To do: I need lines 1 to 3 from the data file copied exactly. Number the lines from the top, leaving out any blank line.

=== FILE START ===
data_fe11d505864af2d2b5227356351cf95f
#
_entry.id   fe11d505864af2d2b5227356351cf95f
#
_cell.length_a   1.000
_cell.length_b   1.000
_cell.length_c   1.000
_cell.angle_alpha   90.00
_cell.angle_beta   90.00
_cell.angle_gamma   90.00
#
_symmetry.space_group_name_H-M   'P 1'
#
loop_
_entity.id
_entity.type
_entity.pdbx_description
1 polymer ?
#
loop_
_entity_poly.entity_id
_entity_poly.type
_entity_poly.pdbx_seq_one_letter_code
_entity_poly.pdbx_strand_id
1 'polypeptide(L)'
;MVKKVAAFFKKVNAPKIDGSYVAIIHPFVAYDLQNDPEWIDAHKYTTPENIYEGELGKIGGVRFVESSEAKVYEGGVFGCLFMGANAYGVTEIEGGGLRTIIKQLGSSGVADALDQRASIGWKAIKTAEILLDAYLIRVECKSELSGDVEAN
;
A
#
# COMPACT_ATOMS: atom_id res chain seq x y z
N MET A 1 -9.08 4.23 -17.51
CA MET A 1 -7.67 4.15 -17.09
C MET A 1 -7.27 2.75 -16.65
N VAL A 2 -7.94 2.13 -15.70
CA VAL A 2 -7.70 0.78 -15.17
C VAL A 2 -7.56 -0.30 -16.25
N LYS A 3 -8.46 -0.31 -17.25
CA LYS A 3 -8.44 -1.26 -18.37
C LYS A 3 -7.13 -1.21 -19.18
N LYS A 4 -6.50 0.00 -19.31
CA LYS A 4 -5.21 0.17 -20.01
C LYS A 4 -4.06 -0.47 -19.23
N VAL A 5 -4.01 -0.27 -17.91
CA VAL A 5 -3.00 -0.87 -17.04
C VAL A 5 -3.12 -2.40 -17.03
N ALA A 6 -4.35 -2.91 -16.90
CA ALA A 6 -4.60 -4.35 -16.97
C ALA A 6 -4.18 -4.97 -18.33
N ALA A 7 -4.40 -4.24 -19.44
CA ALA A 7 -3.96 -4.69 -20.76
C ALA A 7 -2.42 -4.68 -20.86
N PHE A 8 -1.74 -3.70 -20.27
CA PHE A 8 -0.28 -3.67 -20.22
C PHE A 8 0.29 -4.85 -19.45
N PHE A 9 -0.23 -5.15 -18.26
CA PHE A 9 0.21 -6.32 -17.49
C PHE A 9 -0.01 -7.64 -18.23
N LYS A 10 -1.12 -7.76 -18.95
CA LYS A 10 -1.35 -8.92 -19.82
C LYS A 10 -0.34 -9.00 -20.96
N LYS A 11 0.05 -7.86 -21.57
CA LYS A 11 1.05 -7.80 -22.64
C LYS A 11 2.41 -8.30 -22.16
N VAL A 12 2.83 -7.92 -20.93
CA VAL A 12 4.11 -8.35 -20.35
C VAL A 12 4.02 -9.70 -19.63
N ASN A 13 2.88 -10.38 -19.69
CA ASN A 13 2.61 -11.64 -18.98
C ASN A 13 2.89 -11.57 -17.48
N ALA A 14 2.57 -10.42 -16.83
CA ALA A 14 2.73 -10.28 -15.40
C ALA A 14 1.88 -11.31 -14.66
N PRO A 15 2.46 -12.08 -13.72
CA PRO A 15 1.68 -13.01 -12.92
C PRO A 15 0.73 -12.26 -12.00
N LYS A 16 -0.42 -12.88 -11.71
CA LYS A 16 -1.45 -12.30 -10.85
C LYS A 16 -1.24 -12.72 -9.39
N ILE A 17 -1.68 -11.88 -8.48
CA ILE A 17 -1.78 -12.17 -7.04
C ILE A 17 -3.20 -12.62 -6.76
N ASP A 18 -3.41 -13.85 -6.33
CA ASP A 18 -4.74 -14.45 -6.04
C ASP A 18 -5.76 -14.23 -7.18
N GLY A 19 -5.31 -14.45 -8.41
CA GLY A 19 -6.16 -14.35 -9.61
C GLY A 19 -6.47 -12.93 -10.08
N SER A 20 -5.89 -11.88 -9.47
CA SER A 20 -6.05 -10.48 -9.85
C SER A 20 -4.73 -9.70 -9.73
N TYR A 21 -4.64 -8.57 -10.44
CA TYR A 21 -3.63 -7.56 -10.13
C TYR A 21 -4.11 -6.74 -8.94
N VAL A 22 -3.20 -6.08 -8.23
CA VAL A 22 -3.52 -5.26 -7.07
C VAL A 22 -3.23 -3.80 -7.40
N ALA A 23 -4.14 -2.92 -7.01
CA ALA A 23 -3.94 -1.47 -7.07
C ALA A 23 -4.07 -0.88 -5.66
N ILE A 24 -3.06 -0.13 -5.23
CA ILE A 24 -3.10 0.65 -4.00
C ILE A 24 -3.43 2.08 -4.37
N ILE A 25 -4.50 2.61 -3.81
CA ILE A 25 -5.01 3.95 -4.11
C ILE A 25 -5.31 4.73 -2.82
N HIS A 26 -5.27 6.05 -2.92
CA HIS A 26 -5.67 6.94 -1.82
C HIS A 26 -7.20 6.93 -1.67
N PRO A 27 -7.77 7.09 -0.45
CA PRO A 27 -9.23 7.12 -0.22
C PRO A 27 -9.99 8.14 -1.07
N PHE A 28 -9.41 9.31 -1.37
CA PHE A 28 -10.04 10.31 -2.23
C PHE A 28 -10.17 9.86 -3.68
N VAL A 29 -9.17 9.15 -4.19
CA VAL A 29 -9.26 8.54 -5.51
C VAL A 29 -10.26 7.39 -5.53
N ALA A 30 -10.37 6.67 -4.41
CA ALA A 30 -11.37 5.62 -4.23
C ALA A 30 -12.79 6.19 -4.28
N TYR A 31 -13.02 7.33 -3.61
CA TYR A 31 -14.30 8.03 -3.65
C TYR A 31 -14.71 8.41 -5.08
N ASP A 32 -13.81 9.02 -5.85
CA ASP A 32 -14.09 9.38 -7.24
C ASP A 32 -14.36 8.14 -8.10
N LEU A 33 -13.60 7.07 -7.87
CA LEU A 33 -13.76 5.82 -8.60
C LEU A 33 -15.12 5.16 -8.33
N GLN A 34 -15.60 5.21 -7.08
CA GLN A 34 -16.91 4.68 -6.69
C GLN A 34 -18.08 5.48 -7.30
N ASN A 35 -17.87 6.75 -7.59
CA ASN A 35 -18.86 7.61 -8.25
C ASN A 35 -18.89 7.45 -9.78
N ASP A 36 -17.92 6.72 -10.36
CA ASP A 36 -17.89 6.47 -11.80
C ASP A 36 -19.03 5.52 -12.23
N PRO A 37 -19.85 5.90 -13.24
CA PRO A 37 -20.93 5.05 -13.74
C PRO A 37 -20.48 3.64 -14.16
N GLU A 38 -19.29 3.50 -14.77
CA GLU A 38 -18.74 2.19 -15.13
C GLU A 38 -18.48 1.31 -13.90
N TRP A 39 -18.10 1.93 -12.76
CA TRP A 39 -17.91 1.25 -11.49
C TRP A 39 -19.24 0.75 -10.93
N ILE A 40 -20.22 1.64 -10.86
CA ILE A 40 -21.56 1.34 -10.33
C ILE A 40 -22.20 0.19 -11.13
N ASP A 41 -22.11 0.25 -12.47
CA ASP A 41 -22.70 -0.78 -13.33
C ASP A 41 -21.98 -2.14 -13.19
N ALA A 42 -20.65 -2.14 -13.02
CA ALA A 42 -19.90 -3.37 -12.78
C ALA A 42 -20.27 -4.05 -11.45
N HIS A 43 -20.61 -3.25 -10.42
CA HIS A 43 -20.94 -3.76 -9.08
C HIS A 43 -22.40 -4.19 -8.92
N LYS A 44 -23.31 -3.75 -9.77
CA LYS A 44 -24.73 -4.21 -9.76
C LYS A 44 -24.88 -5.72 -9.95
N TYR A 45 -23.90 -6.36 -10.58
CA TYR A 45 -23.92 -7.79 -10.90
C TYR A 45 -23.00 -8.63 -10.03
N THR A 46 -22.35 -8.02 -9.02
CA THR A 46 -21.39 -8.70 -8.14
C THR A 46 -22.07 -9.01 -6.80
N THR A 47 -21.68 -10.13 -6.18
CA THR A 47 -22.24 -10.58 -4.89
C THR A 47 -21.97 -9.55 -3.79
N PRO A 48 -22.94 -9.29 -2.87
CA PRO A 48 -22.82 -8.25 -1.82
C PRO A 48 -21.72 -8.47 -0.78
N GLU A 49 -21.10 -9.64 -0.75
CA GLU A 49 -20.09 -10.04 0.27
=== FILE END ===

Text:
data_fe11d505864af2d2b5227356351cf95f
#
_entry.id   fe11d505864af2d2b5227356351cf95f